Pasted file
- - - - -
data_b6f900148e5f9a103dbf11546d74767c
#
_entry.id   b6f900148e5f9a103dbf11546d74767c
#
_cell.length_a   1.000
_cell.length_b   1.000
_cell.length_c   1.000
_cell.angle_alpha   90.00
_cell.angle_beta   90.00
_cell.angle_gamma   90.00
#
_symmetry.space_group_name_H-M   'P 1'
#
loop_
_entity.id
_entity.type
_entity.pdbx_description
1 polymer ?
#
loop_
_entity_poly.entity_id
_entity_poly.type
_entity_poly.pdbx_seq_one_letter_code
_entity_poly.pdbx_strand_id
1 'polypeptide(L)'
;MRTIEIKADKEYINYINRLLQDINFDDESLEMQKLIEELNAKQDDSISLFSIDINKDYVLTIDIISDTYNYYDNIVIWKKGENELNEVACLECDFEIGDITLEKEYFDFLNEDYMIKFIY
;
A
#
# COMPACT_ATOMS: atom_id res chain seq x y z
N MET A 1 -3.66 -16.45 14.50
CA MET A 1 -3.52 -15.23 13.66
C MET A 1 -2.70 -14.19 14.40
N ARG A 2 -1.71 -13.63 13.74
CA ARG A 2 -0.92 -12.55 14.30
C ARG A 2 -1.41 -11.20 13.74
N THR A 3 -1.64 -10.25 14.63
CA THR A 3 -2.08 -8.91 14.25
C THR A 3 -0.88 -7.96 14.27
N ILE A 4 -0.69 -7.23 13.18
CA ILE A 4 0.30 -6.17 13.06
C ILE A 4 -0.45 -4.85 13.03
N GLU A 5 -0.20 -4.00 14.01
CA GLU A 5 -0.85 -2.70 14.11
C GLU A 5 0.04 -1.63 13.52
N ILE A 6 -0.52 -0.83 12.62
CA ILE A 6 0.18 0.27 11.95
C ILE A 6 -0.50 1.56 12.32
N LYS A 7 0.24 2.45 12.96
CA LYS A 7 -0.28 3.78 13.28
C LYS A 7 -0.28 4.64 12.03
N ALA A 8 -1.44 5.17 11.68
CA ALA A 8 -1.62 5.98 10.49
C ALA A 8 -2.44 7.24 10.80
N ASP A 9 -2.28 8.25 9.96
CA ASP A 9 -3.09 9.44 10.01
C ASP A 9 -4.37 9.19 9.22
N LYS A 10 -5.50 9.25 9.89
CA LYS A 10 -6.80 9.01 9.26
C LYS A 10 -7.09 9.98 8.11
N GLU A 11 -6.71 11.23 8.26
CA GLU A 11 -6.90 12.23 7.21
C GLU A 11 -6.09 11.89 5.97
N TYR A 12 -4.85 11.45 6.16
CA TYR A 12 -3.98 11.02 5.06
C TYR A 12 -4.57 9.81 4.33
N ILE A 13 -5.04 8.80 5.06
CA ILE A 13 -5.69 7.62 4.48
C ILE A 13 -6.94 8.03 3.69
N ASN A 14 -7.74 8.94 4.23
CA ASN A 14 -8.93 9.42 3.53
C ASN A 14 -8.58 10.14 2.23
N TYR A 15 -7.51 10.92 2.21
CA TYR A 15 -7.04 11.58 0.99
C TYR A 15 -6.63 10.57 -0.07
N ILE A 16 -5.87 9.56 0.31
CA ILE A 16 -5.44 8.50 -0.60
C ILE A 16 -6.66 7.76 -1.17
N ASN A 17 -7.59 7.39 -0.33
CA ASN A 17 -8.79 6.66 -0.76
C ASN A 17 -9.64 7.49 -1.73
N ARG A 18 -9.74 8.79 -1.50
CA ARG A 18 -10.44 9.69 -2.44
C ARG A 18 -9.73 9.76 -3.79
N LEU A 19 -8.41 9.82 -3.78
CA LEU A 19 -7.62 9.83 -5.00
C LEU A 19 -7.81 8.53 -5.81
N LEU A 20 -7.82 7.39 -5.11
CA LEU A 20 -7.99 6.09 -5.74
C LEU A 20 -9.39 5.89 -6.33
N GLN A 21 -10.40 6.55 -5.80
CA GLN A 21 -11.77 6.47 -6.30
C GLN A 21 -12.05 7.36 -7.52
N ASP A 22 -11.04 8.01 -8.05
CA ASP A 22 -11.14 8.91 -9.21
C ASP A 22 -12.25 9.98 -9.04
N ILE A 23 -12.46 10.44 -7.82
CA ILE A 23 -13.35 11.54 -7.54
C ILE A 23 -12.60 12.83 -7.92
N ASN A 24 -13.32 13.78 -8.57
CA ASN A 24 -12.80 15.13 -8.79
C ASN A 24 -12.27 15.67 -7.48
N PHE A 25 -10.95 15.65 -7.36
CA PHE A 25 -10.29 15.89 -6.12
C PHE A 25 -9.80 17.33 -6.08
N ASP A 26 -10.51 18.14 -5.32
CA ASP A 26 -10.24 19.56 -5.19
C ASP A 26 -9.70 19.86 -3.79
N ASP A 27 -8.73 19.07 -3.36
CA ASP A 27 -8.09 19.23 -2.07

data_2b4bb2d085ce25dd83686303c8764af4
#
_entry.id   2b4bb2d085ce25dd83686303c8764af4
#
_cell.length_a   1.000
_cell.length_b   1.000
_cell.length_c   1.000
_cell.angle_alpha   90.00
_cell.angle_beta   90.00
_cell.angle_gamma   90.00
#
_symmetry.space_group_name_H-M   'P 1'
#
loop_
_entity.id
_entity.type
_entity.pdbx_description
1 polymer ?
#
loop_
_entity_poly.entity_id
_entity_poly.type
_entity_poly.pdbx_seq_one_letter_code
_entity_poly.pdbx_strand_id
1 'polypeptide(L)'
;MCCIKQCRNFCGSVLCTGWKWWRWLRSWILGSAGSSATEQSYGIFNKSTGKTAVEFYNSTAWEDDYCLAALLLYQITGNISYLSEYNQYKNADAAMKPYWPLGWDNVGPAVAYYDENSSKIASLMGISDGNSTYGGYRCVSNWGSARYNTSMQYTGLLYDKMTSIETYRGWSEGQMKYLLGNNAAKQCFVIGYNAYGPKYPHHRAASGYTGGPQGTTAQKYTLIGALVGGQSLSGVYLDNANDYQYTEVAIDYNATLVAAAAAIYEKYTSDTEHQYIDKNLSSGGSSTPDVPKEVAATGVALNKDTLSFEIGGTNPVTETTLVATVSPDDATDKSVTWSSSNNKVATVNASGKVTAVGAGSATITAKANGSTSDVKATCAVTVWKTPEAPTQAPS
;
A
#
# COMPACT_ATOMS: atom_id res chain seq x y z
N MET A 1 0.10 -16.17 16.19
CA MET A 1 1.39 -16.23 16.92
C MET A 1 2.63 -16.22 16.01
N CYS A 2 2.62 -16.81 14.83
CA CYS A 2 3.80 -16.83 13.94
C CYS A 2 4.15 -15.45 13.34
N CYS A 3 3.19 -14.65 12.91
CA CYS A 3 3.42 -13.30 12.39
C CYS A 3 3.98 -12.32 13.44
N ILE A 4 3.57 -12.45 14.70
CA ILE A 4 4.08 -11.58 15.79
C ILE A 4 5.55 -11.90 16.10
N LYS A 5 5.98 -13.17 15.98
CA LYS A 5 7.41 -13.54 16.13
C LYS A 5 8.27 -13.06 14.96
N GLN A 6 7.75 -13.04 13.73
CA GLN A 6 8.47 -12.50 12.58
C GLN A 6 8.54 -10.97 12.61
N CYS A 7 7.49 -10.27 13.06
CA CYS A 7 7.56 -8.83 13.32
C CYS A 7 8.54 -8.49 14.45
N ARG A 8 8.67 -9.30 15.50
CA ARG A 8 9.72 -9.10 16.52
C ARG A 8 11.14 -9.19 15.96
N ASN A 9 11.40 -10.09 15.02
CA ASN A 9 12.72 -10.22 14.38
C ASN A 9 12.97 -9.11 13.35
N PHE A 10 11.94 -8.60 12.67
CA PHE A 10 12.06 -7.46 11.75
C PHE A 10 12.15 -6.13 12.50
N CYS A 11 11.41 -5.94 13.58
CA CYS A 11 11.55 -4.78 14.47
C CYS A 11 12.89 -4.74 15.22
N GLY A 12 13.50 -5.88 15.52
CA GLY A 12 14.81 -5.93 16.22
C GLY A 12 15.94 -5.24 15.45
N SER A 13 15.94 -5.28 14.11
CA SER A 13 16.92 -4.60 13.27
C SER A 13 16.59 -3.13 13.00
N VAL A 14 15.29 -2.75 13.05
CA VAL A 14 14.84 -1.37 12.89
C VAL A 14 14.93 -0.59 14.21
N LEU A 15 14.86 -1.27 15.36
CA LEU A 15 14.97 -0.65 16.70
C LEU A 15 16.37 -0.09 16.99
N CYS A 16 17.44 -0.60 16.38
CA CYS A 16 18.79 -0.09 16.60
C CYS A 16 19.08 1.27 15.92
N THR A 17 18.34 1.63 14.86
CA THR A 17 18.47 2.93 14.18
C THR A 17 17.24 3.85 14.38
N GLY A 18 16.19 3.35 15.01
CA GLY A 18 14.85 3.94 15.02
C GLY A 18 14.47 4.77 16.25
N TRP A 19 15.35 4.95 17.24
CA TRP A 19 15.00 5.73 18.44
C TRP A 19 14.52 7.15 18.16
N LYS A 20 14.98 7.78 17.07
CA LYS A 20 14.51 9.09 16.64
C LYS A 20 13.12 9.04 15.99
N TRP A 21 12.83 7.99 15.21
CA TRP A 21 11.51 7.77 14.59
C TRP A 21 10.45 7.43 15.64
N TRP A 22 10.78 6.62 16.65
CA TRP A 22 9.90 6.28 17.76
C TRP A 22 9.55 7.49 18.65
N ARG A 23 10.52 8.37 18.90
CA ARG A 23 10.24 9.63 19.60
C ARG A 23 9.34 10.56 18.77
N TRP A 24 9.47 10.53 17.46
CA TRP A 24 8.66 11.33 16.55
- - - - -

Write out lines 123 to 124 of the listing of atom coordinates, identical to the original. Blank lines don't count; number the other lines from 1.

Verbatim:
#
loop_